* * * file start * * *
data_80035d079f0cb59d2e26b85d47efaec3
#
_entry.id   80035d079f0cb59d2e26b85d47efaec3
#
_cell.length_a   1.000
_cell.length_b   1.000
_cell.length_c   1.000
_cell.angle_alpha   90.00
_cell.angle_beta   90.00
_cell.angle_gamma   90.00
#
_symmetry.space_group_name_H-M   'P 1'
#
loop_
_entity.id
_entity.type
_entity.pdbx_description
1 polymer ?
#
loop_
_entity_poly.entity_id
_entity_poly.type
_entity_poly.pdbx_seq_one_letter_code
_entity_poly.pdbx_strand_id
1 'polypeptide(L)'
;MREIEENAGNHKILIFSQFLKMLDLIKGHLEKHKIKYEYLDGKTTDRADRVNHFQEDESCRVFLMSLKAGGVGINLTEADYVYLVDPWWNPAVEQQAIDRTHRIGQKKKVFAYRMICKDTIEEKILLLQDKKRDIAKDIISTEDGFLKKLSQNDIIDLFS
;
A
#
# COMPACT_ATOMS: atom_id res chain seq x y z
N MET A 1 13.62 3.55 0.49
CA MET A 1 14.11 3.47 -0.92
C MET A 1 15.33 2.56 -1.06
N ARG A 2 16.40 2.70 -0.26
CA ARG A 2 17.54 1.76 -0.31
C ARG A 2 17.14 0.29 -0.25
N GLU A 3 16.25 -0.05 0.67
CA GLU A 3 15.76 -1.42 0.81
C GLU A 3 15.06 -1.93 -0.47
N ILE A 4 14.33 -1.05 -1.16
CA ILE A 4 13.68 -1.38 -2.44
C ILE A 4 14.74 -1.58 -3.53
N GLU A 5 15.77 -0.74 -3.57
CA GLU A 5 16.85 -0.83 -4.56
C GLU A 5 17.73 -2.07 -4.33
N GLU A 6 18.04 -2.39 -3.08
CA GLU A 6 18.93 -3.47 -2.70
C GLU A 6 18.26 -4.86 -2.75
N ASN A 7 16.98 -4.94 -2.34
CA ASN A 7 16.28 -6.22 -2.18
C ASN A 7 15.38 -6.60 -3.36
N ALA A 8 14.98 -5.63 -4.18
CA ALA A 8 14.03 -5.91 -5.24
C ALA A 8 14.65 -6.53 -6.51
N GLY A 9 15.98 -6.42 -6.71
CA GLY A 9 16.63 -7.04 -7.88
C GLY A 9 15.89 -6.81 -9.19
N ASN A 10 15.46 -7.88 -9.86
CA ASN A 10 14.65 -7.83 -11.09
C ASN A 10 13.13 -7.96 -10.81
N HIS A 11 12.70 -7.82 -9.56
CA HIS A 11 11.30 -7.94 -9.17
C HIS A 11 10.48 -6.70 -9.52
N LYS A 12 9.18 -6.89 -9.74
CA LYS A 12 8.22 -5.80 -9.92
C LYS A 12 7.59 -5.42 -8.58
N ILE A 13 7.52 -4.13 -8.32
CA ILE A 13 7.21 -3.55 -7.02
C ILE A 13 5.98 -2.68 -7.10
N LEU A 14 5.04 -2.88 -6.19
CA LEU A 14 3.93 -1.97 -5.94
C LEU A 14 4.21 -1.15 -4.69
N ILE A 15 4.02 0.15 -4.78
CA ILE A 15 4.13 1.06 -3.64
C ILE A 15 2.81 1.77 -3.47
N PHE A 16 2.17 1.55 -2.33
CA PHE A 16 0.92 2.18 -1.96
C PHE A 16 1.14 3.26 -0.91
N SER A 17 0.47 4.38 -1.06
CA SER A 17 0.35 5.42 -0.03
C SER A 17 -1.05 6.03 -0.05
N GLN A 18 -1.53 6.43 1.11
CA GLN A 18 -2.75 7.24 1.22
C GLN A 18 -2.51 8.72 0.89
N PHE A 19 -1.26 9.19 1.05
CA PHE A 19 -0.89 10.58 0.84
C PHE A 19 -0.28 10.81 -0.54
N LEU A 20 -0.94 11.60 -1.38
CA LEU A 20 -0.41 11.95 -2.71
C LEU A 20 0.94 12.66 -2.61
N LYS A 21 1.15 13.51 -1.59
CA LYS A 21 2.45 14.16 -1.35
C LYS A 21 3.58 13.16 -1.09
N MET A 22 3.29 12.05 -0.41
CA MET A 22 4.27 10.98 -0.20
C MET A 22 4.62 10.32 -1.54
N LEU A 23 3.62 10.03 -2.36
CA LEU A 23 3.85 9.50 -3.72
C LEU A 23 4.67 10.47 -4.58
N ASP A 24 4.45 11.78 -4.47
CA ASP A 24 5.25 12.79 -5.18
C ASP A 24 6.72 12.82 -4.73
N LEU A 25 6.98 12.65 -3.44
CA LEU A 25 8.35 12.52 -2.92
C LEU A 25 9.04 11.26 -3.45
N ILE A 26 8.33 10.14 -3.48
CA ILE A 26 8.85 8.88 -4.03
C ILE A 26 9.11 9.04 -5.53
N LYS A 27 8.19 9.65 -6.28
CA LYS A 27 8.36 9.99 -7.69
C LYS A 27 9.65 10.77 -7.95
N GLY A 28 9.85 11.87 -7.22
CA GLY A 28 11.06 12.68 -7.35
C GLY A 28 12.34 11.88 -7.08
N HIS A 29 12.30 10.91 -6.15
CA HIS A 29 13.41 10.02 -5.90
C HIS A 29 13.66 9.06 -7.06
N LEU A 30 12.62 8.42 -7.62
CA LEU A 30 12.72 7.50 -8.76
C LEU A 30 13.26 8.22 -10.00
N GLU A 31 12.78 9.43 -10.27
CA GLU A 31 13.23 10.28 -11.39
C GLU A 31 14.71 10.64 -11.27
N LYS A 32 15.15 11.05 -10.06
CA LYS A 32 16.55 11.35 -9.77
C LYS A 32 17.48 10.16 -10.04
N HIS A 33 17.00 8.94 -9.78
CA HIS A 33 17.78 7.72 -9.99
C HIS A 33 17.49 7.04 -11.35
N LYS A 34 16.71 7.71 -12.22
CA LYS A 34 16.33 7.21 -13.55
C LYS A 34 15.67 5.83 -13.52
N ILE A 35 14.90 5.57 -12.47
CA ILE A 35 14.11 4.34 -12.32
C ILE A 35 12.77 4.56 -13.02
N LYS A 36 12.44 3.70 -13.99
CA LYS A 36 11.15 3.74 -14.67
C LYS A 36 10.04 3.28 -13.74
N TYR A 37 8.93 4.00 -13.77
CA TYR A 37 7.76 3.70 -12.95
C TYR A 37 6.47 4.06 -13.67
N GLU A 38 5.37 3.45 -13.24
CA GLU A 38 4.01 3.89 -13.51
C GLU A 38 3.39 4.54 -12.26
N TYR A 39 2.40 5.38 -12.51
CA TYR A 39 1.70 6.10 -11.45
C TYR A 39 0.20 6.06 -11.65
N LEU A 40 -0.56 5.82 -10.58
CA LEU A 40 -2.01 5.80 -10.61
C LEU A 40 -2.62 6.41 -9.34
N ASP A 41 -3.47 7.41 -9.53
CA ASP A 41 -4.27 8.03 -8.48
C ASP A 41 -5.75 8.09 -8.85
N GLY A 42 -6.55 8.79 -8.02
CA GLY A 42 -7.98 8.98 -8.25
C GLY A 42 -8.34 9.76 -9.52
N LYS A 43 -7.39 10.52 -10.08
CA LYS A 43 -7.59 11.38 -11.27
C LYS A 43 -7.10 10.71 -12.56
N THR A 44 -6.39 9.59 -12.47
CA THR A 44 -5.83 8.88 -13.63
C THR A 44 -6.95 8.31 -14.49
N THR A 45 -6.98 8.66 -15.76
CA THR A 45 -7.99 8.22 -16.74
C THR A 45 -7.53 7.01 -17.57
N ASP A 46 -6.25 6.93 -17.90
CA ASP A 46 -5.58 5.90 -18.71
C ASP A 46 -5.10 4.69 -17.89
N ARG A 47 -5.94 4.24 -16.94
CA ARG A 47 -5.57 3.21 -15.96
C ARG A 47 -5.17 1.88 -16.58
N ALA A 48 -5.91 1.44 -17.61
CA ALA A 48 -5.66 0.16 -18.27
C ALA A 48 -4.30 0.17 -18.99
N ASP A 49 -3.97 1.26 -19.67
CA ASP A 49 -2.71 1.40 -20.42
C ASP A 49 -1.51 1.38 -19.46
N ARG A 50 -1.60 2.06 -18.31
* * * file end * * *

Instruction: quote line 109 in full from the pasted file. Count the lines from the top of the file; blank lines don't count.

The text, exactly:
N LYS A 27 8.19 9.65 -6.28